In 2002, The Austin City Limits (ACL) music festival started off as a small, two-day event in Zilker Park and Ryan Adams was there. Fast forward to 2017 and Ryan Adams was back again, helping kick things off at Stubb’s Amphitheater for what has now grown into a six day, two weekend affair where people come from around the world to celebrate good times and good tunes. Though Ryan would be appearing the next day at the main festival, his performance at Stubb’s would be a full two hour affair with no breaks or encores, just Ryan and his band playing their hearts out. This appearance was one of many ACL Aftershows – an additional chance for fans to see their favorite ACL performers play at smaller venues outside of the festival itself. In the case of Ryan Adams, the show was sold out, and the crowd stretched thick from the front of the stage all the way to the back where crowded VIP guests stood watch on their special patio.
The evening kicked off with up and coming Aussie trio Middle Kids, who apparently have never eaten BBQ. Lucky for them, Stubb’s Amphitheater is part of the attached Stubb’s BBQ restaurant where the band enjoyed dinner before playing. “We just had some BBQ from this place. Amazing. It’s our first time having BBQ” one of the band members said between songs. Middle Kids may be a new band, but they already have a couple of radio friendly hits, which the crowd welcomed with loud cheers. Many in the audience sang along.
Sing-alongs are definitely a thing when it comes to Ryan Adams’s music. Ryan took to the stage almost two hours after sunset, and the stage was pitch black, with white fog misting up in front of a backdrop pyramid of blinking TV’s. It was difficult to see Ryan, but make no mistake, you heard him. He exclaimed “Let’s party, Austin!” as the opening chords of “Do You Still Love Me?” took to the sky. The crowd roared with delight as they started filming and singing along. The sing-along continued through Ryan’s first few songs, and immediately after the song “Two” finished, a guy behind me whispered, “I love you Ryan” just loud enough for those around him to hear and nod in agreement.
With “Prisoner,” things got even darker. The few pink and purple stage lights were turned off, leaving the glow of one small red bulb, a string of Christmas lights on Ryan’s mic stand and the ambient light from the blinking TVs. “Prisoner” is the title track of Ryan’s 2017 release of the same name, and it’s a dark love song. Ryan sang about being a prisoner of a love that he knows is wrong. Before the song ended, he sank into an even darker part of the stage to play a haunting guitar solo. The only light at this point was the bright glow of the full Harvest moon, and it lit the faces of the stone silent audience, hypnotized by the Ryan’s guitar chords. It was as though Ryan had escaped to play in the dark side of the moon, and we were there in the light waiting for him, waiting for him to return from his inky prison of a doomed love. It would turn out to be awhile, because with the next tune, “Doomsday,” Ryan showed no signs of stopping. He continued to play somberly with no breaks. It wasn’t until right before “Let It Ride” that Ryan finally broke the tension, encouraging the audience to “arrrghhhh” like pirates. We finally got a laugh, and a chance to reconnect again as one.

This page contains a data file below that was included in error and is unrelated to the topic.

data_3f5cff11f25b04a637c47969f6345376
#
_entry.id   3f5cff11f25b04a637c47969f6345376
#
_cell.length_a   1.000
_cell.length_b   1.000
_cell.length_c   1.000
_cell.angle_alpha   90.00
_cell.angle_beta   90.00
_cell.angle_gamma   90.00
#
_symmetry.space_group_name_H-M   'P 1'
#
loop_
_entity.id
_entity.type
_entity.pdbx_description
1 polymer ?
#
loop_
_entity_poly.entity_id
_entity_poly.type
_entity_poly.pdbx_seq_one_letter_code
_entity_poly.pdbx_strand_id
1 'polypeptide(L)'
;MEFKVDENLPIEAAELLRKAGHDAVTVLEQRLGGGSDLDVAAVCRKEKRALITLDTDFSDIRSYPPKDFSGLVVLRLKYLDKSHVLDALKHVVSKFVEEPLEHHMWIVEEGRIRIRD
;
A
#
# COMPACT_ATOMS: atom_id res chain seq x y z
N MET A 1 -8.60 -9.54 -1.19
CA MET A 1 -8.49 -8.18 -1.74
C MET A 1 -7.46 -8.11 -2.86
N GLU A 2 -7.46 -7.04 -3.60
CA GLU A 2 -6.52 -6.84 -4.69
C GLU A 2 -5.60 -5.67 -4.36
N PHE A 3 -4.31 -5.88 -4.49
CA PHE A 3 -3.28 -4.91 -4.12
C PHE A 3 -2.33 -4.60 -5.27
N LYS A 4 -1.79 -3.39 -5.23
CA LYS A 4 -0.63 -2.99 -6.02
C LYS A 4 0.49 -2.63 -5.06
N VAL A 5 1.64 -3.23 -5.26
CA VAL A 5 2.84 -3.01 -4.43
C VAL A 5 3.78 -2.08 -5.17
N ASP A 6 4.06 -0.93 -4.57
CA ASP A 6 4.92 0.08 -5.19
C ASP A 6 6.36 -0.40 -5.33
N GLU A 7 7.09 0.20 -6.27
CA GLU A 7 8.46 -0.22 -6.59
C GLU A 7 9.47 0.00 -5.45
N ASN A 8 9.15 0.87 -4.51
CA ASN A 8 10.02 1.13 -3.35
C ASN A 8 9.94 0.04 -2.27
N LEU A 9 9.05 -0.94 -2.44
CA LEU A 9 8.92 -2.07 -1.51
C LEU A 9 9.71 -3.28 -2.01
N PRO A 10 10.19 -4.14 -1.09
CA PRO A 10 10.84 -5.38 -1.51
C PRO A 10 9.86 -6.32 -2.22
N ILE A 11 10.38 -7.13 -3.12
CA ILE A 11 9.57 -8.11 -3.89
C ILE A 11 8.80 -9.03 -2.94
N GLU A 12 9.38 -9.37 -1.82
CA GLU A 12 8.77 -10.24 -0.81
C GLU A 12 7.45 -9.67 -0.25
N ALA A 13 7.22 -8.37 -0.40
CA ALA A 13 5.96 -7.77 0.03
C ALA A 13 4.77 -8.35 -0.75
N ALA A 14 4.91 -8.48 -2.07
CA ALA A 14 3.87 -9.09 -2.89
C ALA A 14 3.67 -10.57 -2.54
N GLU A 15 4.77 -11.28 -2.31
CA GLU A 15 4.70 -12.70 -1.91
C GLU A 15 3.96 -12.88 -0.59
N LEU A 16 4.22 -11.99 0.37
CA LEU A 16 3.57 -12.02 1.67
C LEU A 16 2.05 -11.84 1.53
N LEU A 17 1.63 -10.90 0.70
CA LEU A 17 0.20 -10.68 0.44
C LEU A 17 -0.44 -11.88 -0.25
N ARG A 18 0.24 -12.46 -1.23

It was during this time when Ryan began telling stories of his early days in Austin and of stumbling out of Casino El Camino, dazed and trying to find his way home. He then told a more modern story of an encounter with a drunk man on the streets of downtown that he thought was funny, and dedicated “To Be Without You” to this man. Not long after, Ryan made another dedication, this time to the recently deceased Tom Petty, with the song “We Disappear”.
Throughout Ryan’s two-hour set, the sold-out capacity crowd never dissipated, standing strong until the last song was sung. The love was reciprocated by Ryan, who in the end told the people of Austin “I love this city . . . people have always been so great to me”.
Throughout the night, there were couples kissing and dancing to Ryan’s music. Perhaps it was the frequent harmonica… or maybe it was the dimly lit, moody stage… or Ryan’s velvety voice… or the talents of his band … or maybe it was the mix of it all. Or perhaps it was that full harvest moon of early October, but by the time the next-to-the-last-song “Come Pick Me Up” came on, couples were swaying in each other’s arms and engaging in full-blown make-out sessions. Those of us who (sadly) couldn’t use our tongues to twirl and dance in another’s mouth were using it to sing to the chorus, inciting others to just go ahead and “come pick us up, take us out, fuck us up and steal our records.” Was this in angst and disgust that we didn’t have a make out partner? Or was that just because we liked the song as it has a nice rhythm? Nevertheless the closing song “Shakedown On 9th Street” allowed for release with foot-stomping and booty-shaking in the good ol’ fashioned sense of things. At this point, someone howled up at the moon which had now stretched high above the trees that dotted the venue, reminding us that we are alive and things are good, especially in the company of Ryan Adams and his multi-talented, unnamed band who keeps to the shadows of the stage.